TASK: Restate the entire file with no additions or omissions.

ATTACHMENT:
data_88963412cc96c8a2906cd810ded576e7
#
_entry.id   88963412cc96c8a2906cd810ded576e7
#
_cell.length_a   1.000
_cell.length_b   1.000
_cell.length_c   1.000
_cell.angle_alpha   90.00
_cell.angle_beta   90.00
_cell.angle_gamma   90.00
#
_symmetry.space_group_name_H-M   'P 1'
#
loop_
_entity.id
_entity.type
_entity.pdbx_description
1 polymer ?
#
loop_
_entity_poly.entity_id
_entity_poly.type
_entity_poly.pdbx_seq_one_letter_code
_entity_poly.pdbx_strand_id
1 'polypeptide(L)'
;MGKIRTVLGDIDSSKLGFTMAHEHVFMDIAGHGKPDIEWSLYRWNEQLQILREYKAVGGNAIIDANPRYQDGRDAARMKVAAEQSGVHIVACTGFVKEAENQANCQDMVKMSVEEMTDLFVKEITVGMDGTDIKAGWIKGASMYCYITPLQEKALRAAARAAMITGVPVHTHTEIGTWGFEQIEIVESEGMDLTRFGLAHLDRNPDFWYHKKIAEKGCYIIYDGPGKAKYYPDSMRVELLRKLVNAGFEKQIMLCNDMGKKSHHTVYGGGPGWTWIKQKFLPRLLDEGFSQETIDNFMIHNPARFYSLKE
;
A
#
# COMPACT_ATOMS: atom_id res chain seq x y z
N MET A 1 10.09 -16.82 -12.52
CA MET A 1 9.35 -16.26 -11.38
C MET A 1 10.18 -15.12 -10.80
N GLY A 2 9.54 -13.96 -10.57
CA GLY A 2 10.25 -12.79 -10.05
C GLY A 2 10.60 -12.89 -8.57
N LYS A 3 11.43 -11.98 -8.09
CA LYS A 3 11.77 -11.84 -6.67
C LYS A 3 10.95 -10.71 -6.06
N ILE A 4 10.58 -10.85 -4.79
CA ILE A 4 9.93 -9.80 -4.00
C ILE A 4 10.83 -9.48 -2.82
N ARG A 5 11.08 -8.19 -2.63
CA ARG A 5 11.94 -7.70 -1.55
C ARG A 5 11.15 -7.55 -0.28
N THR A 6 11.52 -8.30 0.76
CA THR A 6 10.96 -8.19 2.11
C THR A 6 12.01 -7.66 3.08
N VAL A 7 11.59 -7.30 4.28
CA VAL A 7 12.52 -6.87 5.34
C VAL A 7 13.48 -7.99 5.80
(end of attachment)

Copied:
data_88963412cc96c8a2906cd810ded576e7
#
_entry.id   88963412cc96c8a2906cd810ded576e7
#
_cell.length_a   1.000
_cell.length_b   1.000
_cell.length_c   1.000
_cell.angle_alpha   90.00
_cell.angle_beta   90.00
_cell.angle_gamma   90.00
#
_symmetry.space_group_name_H-M   'P 1'
#
loop_
_entity.id
_entity.type
_entity.pdbx_description
1 polymer ?
#
loop_
_entity_poly.entity_id
_entity_poly.type
_entity_poly.pdbx_seq_one_letter_code
_entity_poly.pdbx_strand_id
1 'polypeptide(L)'
;MGKIRTVLGDIDSSKLGFTMAHEHVFMDIAGHGKPDIEWSLYRWNEQLQILREYKAVGGNAIIDANPRYQDGRDAARMKVAAEQSGVHIVACTGFVKEAENQANCQDMVKMSVEEMTDLFVKEITVGMDGTDIKAGWIKGASMYCYITPLQEKALRAAARAAMITGVPVHTHTEIGTWGFEQIEIVESEGMDLTRFGLAHLDRNPDFWYHKKIAEKGCYIIYDGPGKAKYYPDSMRVELLRKLVNAGFEKQIMLCNDMGKKSHHTVYGGGPGWTWIKQKFLPRLLDEGFSQETIDNFMIHNPARFYSLKE
;
A
#
# COMPACT_ATOMS: atom_id res chain seq x y z
N MET A 1 10.09 -16.82 -12.52
CA MET A 1 9.35 -16.26 -11.38
C MET A 1 10.18 -15.12 -10.80
N GLY A 2 9.54 -13.96 -10.57
CA GLY A 2 10.25 -12.79 -10.05
C GLY A 2 10.60 -12.89 -8.57
N LYS A 3 11.43 -11.98 -8.09
CA LYS A 3 11.77 -11.84 -6.67
C LYS A 3 10.95 -10.71 -6.06
N ILE A 4 10.58 -10.85 -4.79
CA ILE A 4 9.93 -9.80 -4.00
C ILE A 4 10.83 -9.48 -2.82
N ARG A 5 11.08 -8.19 -2.63
CA ARG A 5 11.94 -7.70 -1.55
C ARG A 5 11.15 -7.55 -0.28
N THR A 6 11.52 -8.30 0.76
CA THR A 6 10.96 -8.19 2.11
C THR A 6 12.01 -7.66 3.08
N VAL A 7 11.59 -7.30 4.28
CA VAL A 7 12.52 -6.87 5.34
C VAL A 7 13.48 -7.99 5.80